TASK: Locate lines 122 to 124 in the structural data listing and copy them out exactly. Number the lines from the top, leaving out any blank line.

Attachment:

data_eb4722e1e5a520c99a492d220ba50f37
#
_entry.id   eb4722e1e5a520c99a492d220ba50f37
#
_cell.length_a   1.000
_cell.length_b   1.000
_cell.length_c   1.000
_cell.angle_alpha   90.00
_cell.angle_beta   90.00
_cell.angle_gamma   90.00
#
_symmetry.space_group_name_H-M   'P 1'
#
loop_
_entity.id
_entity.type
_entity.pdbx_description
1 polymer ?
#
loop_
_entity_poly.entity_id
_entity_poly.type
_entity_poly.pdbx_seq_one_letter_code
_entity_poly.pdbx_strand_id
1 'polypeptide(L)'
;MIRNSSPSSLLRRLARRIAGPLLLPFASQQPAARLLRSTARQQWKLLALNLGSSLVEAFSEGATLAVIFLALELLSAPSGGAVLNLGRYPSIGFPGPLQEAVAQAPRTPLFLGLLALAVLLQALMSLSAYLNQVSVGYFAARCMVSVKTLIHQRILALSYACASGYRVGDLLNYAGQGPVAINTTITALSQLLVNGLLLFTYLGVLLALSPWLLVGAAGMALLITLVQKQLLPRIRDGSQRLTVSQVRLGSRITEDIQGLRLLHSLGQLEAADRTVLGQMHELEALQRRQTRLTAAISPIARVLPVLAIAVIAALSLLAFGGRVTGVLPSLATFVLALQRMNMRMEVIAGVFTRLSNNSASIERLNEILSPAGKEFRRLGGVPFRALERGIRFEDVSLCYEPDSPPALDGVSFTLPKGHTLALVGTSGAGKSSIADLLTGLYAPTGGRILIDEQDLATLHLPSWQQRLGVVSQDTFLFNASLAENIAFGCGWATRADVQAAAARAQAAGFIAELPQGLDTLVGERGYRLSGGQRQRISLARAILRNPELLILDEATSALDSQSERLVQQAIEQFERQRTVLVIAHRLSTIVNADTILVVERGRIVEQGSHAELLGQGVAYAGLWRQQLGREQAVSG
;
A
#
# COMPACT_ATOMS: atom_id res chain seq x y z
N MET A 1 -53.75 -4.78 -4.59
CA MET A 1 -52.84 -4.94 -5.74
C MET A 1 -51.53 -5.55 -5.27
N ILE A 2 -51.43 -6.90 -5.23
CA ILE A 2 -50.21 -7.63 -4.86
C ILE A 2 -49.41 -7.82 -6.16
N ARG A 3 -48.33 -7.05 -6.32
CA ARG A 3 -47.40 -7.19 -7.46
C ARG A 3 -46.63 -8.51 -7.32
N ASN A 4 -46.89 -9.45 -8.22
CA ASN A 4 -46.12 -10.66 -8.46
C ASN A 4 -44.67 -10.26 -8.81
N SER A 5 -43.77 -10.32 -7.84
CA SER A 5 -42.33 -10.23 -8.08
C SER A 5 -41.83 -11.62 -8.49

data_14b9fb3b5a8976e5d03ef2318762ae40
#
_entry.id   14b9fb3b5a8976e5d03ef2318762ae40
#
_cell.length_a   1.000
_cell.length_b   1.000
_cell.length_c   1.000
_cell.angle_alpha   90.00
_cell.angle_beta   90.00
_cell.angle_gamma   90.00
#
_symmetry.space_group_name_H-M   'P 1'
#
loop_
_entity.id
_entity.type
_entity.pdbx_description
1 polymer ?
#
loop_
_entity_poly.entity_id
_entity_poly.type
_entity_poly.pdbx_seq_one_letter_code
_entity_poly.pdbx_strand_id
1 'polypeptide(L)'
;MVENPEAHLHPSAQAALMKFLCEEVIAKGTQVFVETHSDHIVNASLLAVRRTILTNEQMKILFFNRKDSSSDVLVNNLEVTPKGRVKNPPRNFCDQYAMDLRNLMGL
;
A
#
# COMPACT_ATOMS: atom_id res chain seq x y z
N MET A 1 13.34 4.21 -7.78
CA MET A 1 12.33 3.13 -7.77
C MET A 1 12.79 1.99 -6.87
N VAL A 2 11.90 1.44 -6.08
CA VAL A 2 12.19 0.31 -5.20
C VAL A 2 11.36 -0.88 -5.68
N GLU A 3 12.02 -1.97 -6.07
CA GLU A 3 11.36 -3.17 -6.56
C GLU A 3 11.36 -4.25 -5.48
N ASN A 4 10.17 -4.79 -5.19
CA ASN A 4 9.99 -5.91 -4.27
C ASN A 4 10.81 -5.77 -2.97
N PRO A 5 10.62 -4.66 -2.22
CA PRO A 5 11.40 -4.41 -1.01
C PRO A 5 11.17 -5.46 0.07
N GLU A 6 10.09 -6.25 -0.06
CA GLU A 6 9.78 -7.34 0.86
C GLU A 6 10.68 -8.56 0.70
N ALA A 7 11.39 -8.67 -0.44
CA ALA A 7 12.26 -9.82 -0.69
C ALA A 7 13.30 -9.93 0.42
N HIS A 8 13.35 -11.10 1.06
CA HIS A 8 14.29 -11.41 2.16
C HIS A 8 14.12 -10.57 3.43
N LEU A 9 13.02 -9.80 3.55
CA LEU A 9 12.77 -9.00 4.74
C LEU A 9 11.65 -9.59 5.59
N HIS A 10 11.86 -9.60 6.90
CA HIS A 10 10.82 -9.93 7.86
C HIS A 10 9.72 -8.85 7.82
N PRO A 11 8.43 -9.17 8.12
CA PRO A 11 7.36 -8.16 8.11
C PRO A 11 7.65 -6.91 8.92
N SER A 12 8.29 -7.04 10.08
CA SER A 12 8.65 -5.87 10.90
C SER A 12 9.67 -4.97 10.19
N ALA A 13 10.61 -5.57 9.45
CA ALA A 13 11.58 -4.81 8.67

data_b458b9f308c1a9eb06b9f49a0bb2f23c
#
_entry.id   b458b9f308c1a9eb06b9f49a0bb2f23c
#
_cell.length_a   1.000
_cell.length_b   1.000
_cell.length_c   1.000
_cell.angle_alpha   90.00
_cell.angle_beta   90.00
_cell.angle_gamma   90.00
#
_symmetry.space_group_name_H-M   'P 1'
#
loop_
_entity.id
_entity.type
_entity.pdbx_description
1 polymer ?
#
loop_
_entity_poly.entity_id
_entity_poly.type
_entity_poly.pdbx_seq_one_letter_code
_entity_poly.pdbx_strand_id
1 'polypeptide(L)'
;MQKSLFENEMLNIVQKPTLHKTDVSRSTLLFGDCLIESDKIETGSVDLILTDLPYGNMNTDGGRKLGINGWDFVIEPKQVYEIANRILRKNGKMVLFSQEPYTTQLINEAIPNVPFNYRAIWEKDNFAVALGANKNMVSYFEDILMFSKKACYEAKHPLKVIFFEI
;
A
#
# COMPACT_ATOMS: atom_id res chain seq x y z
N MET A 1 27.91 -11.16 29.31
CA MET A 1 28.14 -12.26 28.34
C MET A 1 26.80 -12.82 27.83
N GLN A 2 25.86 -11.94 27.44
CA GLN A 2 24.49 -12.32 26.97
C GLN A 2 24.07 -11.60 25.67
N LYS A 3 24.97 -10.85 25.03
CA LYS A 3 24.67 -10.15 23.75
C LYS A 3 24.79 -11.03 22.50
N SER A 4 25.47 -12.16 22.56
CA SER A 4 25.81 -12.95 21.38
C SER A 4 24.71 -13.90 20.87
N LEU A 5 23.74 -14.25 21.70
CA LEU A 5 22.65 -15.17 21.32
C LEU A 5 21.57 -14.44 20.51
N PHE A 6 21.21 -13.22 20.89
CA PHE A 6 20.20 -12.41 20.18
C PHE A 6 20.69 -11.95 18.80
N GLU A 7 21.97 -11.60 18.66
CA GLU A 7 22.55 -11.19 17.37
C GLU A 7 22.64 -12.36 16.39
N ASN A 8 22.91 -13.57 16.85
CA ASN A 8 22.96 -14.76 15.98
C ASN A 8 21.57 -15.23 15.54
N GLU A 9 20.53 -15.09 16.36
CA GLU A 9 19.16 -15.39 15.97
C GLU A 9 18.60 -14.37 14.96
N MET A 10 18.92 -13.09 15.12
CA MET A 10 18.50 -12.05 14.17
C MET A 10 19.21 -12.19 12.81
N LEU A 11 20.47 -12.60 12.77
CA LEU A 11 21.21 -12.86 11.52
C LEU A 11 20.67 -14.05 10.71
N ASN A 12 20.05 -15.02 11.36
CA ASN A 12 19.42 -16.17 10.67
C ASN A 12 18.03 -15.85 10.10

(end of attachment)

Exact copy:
_cell.angle_beta   90.00
_cell.angle_gamma   90.00
#